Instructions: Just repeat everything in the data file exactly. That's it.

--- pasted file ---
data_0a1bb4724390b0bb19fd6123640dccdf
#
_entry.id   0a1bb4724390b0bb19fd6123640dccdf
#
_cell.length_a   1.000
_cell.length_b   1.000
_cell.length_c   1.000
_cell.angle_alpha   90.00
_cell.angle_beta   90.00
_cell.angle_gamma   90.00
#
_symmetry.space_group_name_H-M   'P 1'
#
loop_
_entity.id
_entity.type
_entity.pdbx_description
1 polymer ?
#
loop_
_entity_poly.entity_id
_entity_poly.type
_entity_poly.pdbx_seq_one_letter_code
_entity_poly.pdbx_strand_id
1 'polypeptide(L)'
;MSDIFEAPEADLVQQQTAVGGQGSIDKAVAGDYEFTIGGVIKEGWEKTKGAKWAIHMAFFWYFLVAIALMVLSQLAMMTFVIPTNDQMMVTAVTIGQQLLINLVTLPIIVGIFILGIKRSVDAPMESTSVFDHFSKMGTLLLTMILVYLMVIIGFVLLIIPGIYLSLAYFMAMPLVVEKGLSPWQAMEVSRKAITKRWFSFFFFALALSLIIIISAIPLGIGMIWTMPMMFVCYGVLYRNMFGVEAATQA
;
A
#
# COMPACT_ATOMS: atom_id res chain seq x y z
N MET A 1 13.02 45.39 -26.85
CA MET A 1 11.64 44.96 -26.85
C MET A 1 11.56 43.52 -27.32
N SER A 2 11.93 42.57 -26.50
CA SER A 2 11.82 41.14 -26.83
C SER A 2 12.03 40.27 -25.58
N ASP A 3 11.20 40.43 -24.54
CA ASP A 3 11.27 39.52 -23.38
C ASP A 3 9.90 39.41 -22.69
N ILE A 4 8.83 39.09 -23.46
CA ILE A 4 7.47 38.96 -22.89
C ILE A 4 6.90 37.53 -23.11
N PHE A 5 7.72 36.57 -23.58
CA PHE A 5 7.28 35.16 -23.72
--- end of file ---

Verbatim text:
data_0a1bb4724390b0bb19fd6123640dccdf
#
_entry.id   0a1bb4724390b0bb19fd6123640dccdf
#
_cell.length_a   1.000
_cell.length_b   1.000
_cell.length_c   1.000
_cell.angle_alpha   90.00
_cell.angle_beta   90.00
_cell.angle_gamma   90.00
#
_symmetry.space_group_name_H-M   'P 1'
#
loop_
_entity.id
_entity.type
_entity.pdbx_description
1 polymer ?
#
loop_
_entity_poly.entity_id
_entity_poly.type
_entity_poly.pdbx_seq_one_letter_code
_entity_poly.pdbx_strand_id
1 'polypeptide(L)'
;MSDIFEAPEADLVQQQTAVGGQGSIDKAVAGDYEFTIGGVIKEGWEKTKGAKWAIHMAFFWYFLVAIALMVLSQLAMMTFVIPTNDQMMVTAVTIGQQLLINLVTLPIIVGIFILGIKRSVDAPMESTSVFDHFSKMGTLLLTMILVYLMVIIGFVLLIIPGIYLSLAYFMAMPLVVEKGLSPWQAMEVSRKAITKRWFSFFFFALALSLIIIISAIPLGIGMIWTMPMMFVCYGVLYRNMFGVEAATQA
;
A
#
# COMPACT_ATOMS: atom_id res chain seq x y z
N MET A 1 13.02 45.39 -26.85
CA MET A 1 11.64 44.96 -26.85
C MET A 1 11.56 43.52 -27.32
N SER A 2 11.93 42.57 -26.50
CA SER A 2 11.82 41.14 -26.83
C SER A 2 12.03 40.27 -25.58
N ASP A 3 11.20 40.43 -24.54
CA ASP A 3 11.27 39.52 -23.38
C ASP A 3 9.90 39.41 -22.69
N ILE A 4 8.83 39.09 -23.46
CA ILE A 4 7.47 38.96 -22.89
C ILE A 4 6.90 37.53 -23.11
N PHE A 5 7.72 36.57 -23.58
CA PHE A 5 7.28 35.16 -23.72